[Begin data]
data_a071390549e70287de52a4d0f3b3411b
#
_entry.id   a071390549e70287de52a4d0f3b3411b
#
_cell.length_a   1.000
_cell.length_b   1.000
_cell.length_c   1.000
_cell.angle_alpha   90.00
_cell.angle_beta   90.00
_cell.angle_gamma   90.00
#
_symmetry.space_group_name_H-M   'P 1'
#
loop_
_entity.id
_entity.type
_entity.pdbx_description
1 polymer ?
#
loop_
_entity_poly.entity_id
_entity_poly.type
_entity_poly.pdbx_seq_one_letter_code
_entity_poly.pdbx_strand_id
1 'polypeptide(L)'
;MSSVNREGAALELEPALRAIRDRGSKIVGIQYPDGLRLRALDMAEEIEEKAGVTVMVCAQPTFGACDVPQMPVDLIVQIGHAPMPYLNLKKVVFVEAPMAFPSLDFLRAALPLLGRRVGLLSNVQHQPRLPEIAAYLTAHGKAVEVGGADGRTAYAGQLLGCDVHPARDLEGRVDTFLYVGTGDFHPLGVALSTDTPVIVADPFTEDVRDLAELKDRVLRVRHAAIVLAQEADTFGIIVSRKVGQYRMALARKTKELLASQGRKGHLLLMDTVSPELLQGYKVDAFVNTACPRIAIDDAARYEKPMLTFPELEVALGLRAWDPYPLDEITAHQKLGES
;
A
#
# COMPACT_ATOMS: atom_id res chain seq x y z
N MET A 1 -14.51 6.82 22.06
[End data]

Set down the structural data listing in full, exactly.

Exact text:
data_a071390549e70287de52a4d0f3b3411b
#
_entry.id   a071390549e70287de52a4d0f3b3411b
#
_cell.length_a   1.000
_cell.length_b   1.000
_cell.length_c   1.000
_cell.angle_alpha   90.00
_cell.angle_beta   90.00
_cell.angle_gamma   90.00
#
_symmetry.space_group_name_H-M   'P 1'
#
loop_
_entity.id
_entity.type
_entity.pdbx_description
1 polymer ?
#
loop_
_entity_poly.entity_id
_entity_poly.type
_entity_poly.pdbx_seq_one_letter_code
_entity_poly.pdbx_strand_id
1 'polypeptide(L)'
;MSSVNREGAALELEPALRAIRDRGSKIVGIQYPDGLRLRALDMAEEIEEKAGVTVMVCAQPTFGACDVPQMPVDLIVQIGHAPMPYLNLKKVVFVEAPMAFPSLDFLRAALPLLGRRVGLLSNVQHQPRLPEIAAYLTAHGKAVEVGGADGRTAYAGQLLGCDVHPARDLEGRVDTFLYVGTGDFHPLGVALSTDTPVIVADPFTEDVRDLAELKDRVLRVRHAAIVLAQEADTFGIIVSRKVGQYRMALARKTKELLASQGRKGHLLLMDTVSPELLQGYKVDAFVNTACPRIAIDDAARYEKPMLTFPELEVALGLRAWDPYPLDEITAHQKLGES
;
A
#
# COMPACT_ATOMS: atom_id res chain seq x y z
N MET A 1 -14.51 6.82 22.06